Fatigue Points are easy to recover. A character recovers 1 Fatigue Point per hour of rest. Rest may include riding a horse, walking along, reading and studying, etc. No more strenuous activity may happen during that hour or the recovery is lost for that hour. This way, a character recovers 8 Fatigue Points per 8-hour night's rest, 24 for every full day of rest.

Flesh wounds slowly heal, if rest is taken. If no rest is taken, as was described above, then no recovery is happening. Flesh wounds heal at the rate of 1 per day (as in 24 hours) of resting. A character with Healing Proficiency might increase this to 2 Flesh wounds per day, providing good care. Also having the Herbalism Proficiency, for making salves and ointments, and such, might increase this healing to a maximum of 3 Flesh wounds per day. This assumes bedding and rooms, proper materials and care. If something is missing, the DM might rule less recovery. You just don't heal as fast when you are constantly running through the snow and dirt, fleeing from wild animals, as you do lying in bed with someone caring lovingly for you, cleaning sheets, wiping your b…

Magical Recovery

Clean and simple, sometimes in a fantasy environment some form of magical recovery will be available. Be this a healing potion, a clerical healing machine, whatever. In all such cases, any points of healing apply to the Flesh wounds first, and carry over into the Fatigue Points. Any applicable wounding effects are negated if Flesh wounds are removed.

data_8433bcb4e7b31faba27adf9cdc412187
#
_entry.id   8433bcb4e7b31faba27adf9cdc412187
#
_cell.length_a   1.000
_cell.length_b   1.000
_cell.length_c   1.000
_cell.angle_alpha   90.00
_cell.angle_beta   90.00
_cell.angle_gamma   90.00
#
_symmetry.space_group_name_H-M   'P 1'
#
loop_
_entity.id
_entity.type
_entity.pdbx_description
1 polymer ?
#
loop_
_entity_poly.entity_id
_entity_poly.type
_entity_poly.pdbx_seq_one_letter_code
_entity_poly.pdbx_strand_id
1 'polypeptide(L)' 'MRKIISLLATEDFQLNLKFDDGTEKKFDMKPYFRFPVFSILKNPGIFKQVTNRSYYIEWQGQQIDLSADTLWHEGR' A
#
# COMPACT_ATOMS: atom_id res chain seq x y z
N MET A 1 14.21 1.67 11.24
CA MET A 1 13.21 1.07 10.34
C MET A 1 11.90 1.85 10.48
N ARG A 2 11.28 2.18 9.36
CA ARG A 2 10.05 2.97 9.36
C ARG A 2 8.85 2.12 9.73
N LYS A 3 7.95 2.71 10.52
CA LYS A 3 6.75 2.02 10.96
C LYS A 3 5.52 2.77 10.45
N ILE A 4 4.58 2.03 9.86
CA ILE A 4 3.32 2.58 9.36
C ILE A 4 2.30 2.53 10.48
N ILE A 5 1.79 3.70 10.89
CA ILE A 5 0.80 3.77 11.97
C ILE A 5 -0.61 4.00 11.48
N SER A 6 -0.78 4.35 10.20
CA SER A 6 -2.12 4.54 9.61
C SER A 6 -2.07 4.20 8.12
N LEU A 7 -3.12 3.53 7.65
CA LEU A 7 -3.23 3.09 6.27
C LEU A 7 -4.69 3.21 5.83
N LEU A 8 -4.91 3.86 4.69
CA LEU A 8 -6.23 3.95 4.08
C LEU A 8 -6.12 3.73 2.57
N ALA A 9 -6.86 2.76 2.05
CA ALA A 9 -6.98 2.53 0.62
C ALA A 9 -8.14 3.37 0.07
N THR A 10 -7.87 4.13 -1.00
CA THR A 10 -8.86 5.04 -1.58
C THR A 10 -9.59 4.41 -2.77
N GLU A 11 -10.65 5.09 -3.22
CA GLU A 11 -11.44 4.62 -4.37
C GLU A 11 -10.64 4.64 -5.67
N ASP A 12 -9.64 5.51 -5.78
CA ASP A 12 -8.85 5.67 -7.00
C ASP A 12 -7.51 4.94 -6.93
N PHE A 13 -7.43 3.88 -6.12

Monsters

Of course, monsters can have these Flesh wounds and Fatigue Points too. However, most Monstrous Compendia and other such sources don't list a CON score for the average monster. As a fast rule you might look at any pluses the monster gets to its Hit Dice. For example, an Ogre has 4+1 Hit Dice, and +1 is the hit point adjustment you get at CON 15. So it might be safe to say the average Ogre has CON 15 (making for 8 Flesh wounds). Monsters with no pluses might have an average range of CON scores. 8 +1D6 usually gives a nice average CON score of between 9 and 14 inclusive. Half that, like described here, is the amount of Flesh wounds the monster has.

Grey Areas